Business

Follow-Up File: Regulars are bread of life for Le Ciel

Name: Barry and Heather Fenton

Job: Owners

Organization: Le Ciel Crepe Café

What they said then: In May 2009, The Tribune featured Le Ciel Crepe Café in San Luis Obispo — a restaurant concept born from a birthday dinner.

Barry and Heather Fenton opened the café at the Crossroads Center on Broad Street in 2004.

“Our customers are really our cheerleaders,” she said, attributing their success to the “core of regular, local people that have come in.”

They had also started serving crepes at San Luis Obispo’s Thursday night Farmers Market and were toying with the idea of opening a downtown “high-class” street vending location.

What they say now: Farmers Market has worked out well for Le Ciel. So now they’re also selling at the Avila Beach Fish & Farmers Market on Fridays.

They commit to being downtown year-round — unless it’s raining — rather than just summers like some vendors.

“It helps us let people know about the restaurant,” Barry Fenton said recently. “It’s more supplement than a big money-maker.”

They have to limit their offerings at the markets. For example, they only have room to produce only one sauce to pair with a vegetable option or a meat option. In Avila, they add a seafood choice.

The downtown street vending is on hold for now, Fenton said. They’ve taken about a 30 percent hit in sales in the past two years, so they aren’t thinking about expansion.

To compensate, they’ve reduced costs by cutting their staff in half. Including the Fentons, seven people working mostly part-time maintain the restaurant and market tent.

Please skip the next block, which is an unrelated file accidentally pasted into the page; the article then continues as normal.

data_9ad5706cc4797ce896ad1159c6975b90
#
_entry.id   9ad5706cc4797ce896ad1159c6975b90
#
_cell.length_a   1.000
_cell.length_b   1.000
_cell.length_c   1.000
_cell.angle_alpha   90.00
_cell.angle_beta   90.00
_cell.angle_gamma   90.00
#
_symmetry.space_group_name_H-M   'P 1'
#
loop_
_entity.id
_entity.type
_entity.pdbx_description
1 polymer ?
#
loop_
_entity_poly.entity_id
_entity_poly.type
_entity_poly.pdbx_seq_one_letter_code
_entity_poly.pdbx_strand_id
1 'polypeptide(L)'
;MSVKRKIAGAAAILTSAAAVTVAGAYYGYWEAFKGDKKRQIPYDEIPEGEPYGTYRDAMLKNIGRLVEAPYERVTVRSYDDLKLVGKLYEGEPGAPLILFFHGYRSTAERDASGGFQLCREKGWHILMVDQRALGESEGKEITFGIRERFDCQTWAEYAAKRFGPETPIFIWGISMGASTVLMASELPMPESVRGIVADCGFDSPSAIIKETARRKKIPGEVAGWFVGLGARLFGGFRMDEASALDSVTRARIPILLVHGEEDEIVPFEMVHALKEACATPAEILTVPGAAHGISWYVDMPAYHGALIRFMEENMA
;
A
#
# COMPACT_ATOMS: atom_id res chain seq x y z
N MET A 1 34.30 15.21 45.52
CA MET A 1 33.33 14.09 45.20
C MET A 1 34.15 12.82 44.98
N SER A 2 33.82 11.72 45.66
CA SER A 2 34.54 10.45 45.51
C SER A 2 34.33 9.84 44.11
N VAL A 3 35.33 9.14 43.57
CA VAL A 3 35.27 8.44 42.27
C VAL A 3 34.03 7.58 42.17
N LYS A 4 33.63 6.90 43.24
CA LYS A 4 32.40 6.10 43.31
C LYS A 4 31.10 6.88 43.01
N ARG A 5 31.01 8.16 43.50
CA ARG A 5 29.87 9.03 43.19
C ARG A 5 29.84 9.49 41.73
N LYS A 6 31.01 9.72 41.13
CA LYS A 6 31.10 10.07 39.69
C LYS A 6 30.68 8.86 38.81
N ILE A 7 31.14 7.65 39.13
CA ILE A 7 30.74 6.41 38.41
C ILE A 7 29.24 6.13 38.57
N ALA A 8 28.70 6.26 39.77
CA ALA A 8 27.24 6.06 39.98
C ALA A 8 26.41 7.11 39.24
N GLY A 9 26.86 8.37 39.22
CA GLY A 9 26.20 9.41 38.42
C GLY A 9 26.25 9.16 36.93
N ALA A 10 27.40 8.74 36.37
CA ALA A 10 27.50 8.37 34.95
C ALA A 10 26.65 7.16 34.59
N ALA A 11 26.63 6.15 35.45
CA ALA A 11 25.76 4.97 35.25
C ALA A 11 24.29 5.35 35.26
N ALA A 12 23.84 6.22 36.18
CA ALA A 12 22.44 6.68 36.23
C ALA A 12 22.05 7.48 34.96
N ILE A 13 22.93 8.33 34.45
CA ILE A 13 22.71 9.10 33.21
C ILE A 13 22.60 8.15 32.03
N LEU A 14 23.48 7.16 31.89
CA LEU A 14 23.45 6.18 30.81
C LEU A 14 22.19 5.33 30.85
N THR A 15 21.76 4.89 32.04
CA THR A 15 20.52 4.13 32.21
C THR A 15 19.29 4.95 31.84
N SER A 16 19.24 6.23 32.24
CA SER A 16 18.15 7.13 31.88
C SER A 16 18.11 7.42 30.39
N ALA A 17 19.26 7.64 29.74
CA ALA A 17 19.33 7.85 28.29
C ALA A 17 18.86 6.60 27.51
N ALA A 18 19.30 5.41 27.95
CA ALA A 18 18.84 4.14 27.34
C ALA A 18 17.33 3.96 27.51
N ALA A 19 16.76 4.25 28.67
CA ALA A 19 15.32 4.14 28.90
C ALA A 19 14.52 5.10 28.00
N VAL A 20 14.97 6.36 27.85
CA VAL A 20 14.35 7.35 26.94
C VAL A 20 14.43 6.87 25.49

“Almost all retail and restaurants that I know of in the last and a half, two years — except for a few exceptions — are trying to stay afloat and maintain what you have,” he said. The restaurant is holding its own “thanks to a really large amount of regular customers.”

Currently, about 95 percent of sales at the restaurant come from regulars — mostly individuals working or living within a three-mile radius.

“When their restaurant spending decreased, they at least managed to get us in the rotation,” he added. “That helped us get through a really tough last year and especially in the winter.”

Keeping its price point for meals at or below $12 also has helped make Le Ciel an attractive choice for those pinching dollars.

This spring, month-over-month sales are about at 2009 levels. Fenton sees that as a sign of increased optimism in diners.

Despite the challenges, in opening their first restaurant, they’ve feel they’ve hit upon a successful idea.

“There were no other crepe restaurants in San Luis Obispo. The fear is that the reason no one else is doing it is that it’s a terrible idea,” he said. “The concept works.”

- Raven J. Railey

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